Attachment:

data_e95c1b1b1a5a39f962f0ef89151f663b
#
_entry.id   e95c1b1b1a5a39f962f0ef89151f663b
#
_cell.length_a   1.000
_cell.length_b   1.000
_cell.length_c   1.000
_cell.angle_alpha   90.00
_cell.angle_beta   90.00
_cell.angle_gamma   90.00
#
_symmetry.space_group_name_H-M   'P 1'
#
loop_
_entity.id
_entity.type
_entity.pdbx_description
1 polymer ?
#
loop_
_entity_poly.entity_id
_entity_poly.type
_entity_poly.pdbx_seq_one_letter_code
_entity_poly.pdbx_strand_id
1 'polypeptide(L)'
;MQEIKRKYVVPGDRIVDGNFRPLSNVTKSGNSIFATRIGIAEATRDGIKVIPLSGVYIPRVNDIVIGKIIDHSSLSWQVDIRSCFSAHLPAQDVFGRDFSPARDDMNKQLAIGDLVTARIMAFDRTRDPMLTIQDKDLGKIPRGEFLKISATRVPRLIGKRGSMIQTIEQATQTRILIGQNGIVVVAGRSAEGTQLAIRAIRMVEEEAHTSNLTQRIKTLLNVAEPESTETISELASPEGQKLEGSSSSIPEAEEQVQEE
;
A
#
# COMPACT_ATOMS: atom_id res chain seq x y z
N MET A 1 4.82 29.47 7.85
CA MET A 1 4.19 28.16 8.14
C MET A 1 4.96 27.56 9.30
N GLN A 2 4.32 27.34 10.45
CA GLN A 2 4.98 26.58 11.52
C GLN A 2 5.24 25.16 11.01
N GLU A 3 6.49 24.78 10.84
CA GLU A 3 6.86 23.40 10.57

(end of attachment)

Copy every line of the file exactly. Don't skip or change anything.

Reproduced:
data_e95c1b1b1a5a39f962f0ef89151f663b
#
_entry.id   e95c1b1b1a5a39f962f0ef89151f663b
#
_cell.length_a   1.000
_cell.length_b   1.000
_cell.length_c   1.000
_cell.angle_alpha   90.00
_cell.angle_beta   90.00
_cell.angle_gamma   90.00
#
_symmetry.space_group_name_H-M   'P 1'
#
loop_
_entity.id
_entity.type
_entity.pdbx_description
1 polymer ?
#
loop_
_entity_poly.entity_id
_entity_poly.type
_entity_poly.pdbx_seq_one_letter_code
_entity_poly.pdbx_strand_id
1 'polypeptide(L)'
;MQEIKRKYVVPGDRIVDGNFRPLSNVTKSGNSIFATRIGIAEATRDGIKVIPLSGVYIPRVNDIVIGKIIDHSSLSWQVDIRSCFSAHLPAQDVFGRDFSPARDDMNKQLAIGDLVTARIMAFDRTRDPMLTIQDKDLGKIPRGEFLKISATRVPRLIGKRGSMIQTIEQATQTRILIGQNGIVVVAGRSAEGTQLAIRAIRMVEEEAHTSNLTQRIKTLLNVAEPESTETISELASPEGQKLEGSSSSIPEAEEQVQEE
;
A
#
# COMPACT_ATOMS: atom_id res chain seq x y z
N MET A 1 4.82 29.47 7.85
CA MET A 1 4.19 28.16 8.14
C MET A 1 4.96 27.56 9.30
N GLN A 2 4.32 27.34 10.45
CA GLN A 2 4.98 26.58 11.52
C GLN A 2 5.24 25.16 11.01
N GLU A 3 6.49 24.78 10.84
CA GLU A 3 6.86 23.40 10.57